• raney says:

      These photos are about a day and a half in… There were some masks during hardcore demo.

      Not to be outdone by my Nixon proboscis, Megan showed up with full plague Doctor accoutrement. Schwarz, of course, had a wicked forced-air guy Fawkes prototype that he hand poured from beeswax and pine tar.

      Personally, I bought the bathysphere was overkill, but john likes to demo naked so it was a welcome addition

  4. Martin Green says:

    Coming along nicely Chris

  5. Ryan Starkey says:

    Looks like the space has great potential, and I’m glad you have friends close by to help. I’m wondering if there was any flooring/building remnants that will be re-purposed for furniture? (probably not purple tile, I’m thinking old boards)

  6. tpobrienjr says:

    What a project! It helps to have handy friends handy.
    Thank you for writing “With any luck,” instead of “Hopefully,”.

  7. Looking good. It’s fun to watch the progress. I hope to visit someday.

  8. Rachael Boyd says:

    its the work I love, your doing a great job. but I don’t see any masks.you need masks.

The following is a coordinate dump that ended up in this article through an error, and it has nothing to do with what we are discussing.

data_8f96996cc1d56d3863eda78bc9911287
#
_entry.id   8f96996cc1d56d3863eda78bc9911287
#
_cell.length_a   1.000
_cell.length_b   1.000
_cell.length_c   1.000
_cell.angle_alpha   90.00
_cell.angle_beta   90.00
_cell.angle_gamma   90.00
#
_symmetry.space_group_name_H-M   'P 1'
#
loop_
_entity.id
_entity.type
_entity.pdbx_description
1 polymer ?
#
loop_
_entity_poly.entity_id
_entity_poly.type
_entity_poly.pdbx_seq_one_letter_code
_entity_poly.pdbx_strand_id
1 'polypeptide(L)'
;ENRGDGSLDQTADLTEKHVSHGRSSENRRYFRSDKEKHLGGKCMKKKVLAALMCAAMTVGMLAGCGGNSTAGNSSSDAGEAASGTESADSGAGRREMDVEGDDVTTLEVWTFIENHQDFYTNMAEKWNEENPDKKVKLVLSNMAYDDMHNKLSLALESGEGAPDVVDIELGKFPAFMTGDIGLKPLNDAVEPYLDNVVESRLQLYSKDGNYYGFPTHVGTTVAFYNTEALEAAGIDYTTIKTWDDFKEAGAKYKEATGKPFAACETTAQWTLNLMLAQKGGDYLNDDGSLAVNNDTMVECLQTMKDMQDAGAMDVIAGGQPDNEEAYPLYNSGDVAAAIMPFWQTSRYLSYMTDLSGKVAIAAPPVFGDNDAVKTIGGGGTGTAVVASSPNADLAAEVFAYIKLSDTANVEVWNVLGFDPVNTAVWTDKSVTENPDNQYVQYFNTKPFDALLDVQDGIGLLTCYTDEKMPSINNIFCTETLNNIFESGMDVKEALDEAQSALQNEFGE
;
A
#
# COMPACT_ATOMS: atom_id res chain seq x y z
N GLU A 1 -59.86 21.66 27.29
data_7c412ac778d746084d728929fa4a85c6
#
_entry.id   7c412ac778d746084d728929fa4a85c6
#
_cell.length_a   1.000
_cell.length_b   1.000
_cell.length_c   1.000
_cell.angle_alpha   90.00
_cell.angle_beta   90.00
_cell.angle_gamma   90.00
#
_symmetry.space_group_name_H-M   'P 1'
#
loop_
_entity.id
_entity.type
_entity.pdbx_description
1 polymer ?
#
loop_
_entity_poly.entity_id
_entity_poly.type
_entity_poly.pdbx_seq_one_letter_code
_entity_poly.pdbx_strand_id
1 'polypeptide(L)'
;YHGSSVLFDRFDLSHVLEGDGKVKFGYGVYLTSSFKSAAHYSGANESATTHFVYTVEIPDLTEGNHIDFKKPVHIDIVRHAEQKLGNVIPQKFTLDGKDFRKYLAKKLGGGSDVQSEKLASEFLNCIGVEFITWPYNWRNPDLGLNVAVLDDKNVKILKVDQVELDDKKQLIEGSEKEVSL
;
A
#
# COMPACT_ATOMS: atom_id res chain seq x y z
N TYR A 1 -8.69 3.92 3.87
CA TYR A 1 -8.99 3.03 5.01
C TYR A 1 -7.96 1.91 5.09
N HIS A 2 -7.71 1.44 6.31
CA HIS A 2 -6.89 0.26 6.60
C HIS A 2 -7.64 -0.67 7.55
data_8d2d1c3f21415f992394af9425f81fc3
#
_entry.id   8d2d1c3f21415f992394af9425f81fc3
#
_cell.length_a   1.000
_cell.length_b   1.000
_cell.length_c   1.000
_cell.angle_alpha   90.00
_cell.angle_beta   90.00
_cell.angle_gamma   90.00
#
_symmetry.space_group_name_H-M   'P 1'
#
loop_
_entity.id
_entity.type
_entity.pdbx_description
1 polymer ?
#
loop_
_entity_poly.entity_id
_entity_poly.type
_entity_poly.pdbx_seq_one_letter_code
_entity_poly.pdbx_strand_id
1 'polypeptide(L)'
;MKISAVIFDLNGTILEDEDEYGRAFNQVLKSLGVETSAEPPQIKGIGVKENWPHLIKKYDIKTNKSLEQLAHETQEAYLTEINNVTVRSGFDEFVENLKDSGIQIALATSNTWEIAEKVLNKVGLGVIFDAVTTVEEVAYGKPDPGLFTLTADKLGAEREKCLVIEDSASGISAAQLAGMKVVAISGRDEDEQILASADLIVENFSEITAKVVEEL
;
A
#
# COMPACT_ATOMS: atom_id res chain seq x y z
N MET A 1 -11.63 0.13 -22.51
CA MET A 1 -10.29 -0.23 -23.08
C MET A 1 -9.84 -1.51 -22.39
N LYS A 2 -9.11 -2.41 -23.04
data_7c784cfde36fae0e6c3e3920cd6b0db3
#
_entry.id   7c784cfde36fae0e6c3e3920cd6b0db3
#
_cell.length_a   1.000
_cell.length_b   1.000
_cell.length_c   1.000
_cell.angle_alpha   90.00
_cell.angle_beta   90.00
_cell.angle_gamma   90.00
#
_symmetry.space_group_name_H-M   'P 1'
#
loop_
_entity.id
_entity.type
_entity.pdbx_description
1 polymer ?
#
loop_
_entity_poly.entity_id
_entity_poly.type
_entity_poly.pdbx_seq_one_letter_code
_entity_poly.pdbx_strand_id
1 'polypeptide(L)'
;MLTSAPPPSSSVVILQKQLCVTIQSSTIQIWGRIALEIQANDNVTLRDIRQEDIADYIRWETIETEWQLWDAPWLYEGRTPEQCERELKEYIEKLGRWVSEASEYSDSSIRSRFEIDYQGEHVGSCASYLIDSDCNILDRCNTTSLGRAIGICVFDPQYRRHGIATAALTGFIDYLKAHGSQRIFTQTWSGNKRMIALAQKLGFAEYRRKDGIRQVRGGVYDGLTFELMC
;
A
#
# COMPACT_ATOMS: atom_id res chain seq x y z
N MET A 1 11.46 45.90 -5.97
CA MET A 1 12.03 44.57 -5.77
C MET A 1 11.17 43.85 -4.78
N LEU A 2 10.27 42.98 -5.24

9. kendewitt608 says:

    Wine might be a good choice.
    Some French ones that are 100 years are very drinkable.

  10. Picturesque building. (I resist saying “cute.”) I love the symmetry, especially the two diamonds in the roof tiles. It looks like a building in which “Lost Art Press” would be housed. Looks like fulfilling work.

  11. Brian Clites says:

    Happy ya’ll are making such tremendous progress! Keep up the great work, and looking forward to seeing it completed this spring!!

  12. Mark Smith says:

    You made great progress, and are doing what you should – restoring a fine old building. Doubt I’ll every see it in person, but will enjoy the photos you post.

  13. Bob Easton says:

    What a fabulous building! You folks chose well. Every time I see pictures of it I´m delighted for you … and how you’re making it better. All the hard work is worth it!

  14. Niels Cosman says:

    Awesome!
    Also: Flooring is the worst. I’ve renovated three kitchens in the past year and been astonished and horrified by the geological strata that we’ve had to excavate. The last one was probably a monoltic 3+ inches layers of ply, vinyl, linoleum, concrete board, construction adhesive, screws and nails etc. The upside to having to remove it all is you gain some extra headroom. 🙂
    Bathroom demo can be more even more horrific when you add heavy layers of tile, concretes and metal meshes into the mix. Nightmare.

  15. abtuser says:

    Keep the photos coming. Great to see the progress.

  16. gabe845 says:

    “Hey, why do we need bunk beds?”

  17. Oh the joy of a due demoletion! Would have given just about anything to have been a part of your “history making” event…a walk back in time. Hope to visit some day soon.